U.S. oil prices have been on a roller coaster ride over the last few weeks, at one point dropping below $0 for the first time in history to -$37.63 a barrel. Oil has since rebounded from its subzero levels, but it remains questionable as to whether it can stay there. It begs the question, what does this mean for investors and the U.S. oil market generally?
When prices cratered below zero, there were those that weighed in that it was nothing to worry about. After all, the subzero price drop really had more to do with the expiration of contracts for oil futures. It was explained that the current demand for oil is so low that producers would rather put their oil in storage and then sell it at some point in the future. Placing additional strain on the market, the U.S. is running out of places to store it, with backlogs of oil tankers from Saudi Arabia out at sea and being turned away from U.S. shipping ports.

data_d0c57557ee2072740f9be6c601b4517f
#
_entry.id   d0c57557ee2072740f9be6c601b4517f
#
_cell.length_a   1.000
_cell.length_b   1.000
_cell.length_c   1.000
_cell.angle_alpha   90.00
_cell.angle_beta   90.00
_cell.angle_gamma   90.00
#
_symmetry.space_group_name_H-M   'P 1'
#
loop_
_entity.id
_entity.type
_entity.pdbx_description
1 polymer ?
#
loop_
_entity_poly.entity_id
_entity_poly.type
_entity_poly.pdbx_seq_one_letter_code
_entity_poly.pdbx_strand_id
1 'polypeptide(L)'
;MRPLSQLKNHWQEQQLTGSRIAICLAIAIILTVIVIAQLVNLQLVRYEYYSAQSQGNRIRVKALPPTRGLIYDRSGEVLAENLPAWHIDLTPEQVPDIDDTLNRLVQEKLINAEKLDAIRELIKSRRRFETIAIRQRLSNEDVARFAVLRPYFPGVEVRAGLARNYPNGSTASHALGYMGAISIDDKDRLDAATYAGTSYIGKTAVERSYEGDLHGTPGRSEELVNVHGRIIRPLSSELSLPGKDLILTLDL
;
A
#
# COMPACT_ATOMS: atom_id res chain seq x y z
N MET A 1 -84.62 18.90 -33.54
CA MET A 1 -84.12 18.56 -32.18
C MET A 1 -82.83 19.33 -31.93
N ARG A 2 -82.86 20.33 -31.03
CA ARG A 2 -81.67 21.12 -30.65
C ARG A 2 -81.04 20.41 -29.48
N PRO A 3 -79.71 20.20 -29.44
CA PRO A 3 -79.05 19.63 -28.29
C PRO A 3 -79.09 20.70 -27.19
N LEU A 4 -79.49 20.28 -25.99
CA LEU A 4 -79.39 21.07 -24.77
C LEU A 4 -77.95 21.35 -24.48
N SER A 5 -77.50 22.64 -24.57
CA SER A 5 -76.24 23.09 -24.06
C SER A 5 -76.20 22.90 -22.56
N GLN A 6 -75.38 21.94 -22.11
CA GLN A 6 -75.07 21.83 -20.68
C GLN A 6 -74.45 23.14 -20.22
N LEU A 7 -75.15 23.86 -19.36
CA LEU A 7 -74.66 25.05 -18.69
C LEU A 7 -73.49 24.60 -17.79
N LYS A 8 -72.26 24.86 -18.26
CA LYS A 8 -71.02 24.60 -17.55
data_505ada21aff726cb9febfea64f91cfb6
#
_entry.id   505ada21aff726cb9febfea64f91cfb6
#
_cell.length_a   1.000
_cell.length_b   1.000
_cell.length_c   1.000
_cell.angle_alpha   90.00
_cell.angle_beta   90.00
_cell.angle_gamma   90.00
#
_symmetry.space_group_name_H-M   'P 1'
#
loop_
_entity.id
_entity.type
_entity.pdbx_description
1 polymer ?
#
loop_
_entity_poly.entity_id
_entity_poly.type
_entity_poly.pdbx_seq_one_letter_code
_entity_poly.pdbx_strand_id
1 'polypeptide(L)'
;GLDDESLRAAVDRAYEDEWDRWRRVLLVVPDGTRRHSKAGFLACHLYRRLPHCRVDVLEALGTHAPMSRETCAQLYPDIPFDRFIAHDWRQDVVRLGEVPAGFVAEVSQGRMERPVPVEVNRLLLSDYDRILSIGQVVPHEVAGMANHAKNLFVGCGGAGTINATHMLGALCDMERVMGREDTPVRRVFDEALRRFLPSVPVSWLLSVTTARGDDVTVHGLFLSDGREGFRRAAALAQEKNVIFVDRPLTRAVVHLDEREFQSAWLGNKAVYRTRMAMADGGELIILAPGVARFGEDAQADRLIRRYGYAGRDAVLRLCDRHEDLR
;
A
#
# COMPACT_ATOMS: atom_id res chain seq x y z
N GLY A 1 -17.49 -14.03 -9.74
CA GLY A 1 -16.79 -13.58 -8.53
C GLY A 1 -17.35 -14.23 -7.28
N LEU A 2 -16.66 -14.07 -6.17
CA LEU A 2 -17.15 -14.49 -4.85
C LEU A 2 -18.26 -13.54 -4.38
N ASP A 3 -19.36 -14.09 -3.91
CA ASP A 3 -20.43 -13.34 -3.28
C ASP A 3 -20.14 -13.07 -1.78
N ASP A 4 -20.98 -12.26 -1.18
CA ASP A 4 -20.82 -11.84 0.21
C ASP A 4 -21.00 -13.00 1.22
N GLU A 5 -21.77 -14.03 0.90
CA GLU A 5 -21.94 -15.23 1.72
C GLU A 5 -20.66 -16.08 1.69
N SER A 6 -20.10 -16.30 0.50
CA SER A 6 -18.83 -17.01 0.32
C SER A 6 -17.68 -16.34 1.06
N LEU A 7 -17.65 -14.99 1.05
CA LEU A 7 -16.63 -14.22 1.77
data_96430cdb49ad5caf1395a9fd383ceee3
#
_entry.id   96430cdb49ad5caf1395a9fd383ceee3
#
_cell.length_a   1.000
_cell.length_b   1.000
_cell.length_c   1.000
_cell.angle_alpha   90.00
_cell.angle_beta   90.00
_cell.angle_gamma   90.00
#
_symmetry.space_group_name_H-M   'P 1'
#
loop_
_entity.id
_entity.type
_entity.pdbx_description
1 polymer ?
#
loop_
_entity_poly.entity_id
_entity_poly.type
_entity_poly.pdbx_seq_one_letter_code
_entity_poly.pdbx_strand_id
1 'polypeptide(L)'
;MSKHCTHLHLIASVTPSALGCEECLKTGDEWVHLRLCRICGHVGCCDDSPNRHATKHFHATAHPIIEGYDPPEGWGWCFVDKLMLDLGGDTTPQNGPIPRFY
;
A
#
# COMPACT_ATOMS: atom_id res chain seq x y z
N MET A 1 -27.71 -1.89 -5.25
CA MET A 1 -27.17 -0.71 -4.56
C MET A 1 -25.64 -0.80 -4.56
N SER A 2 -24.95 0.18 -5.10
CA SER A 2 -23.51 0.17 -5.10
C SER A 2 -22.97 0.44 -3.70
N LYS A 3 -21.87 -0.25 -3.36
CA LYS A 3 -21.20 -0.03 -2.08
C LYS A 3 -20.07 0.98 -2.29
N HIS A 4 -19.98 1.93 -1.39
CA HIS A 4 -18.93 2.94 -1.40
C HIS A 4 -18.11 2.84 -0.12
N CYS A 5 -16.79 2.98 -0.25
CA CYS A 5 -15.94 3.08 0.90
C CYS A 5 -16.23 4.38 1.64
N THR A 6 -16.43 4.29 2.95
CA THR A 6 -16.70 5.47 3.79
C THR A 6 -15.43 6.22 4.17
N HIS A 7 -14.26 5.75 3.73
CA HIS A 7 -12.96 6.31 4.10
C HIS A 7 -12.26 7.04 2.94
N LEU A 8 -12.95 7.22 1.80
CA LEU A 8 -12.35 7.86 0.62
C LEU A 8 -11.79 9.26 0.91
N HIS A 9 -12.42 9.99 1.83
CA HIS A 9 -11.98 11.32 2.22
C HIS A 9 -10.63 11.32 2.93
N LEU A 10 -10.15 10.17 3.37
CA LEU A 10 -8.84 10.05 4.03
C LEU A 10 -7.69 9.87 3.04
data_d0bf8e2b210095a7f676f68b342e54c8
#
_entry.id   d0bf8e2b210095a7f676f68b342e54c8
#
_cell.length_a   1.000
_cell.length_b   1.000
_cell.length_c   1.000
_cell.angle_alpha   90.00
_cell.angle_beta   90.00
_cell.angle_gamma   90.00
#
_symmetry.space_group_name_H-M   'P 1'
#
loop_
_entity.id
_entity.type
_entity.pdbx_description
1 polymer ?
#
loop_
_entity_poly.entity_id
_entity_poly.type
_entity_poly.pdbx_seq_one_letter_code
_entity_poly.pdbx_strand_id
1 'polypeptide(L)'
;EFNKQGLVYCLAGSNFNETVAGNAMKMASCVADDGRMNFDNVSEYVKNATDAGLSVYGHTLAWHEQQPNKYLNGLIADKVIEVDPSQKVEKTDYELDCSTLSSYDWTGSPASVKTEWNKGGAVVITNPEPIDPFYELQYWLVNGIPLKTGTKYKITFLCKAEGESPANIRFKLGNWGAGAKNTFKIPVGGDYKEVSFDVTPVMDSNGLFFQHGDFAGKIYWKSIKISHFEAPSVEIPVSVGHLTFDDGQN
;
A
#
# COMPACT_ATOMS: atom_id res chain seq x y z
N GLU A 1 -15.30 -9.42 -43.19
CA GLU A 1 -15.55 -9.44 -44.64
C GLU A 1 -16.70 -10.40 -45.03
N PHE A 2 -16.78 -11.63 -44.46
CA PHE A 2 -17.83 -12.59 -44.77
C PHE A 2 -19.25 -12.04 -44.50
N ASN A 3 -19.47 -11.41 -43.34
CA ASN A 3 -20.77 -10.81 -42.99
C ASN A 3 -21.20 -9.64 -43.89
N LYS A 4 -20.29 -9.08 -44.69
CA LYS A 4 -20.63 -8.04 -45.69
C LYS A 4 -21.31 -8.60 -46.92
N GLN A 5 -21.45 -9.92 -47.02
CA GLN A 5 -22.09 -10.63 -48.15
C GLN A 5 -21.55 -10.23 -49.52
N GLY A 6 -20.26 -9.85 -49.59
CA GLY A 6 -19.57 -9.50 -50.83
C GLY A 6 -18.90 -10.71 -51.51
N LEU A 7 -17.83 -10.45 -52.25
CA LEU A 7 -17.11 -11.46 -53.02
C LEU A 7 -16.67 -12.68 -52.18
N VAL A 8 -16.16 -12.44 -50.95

The U.S. has traditionally been a net importer of oil, but with the emergence of oil fracking, the U.S. at one point in 2019 surpassed Saudi Arabia as the world’s top oil exporter. This trend towards parity gave many observers of the U.S. oil market a feeling of confidence that the U.S. was a rising oil power, with President Trump going so far as describing the U.S. level of participation as “energy dominance.” But as pointed out by professionals, increased participation in the market has little to do with control over the market. For instance, the price of U.S. oil recently began to spiral down when Russia and Saudi Arabia started to increase their production levels. U.S. oil prices teetered even further, and then below zero, when the global and U.S. economic response to the spread of Covid-19 began to take shape – every state being under some level of a stay-at-home order, with fewer cars on the road, fewer people travelling by air, and U.S. oil workers in Texas and elsewhere being laid off in the tens of thousands. The pumps have stopped and oil companies are already declaring bankruptcy, with likely more to follow.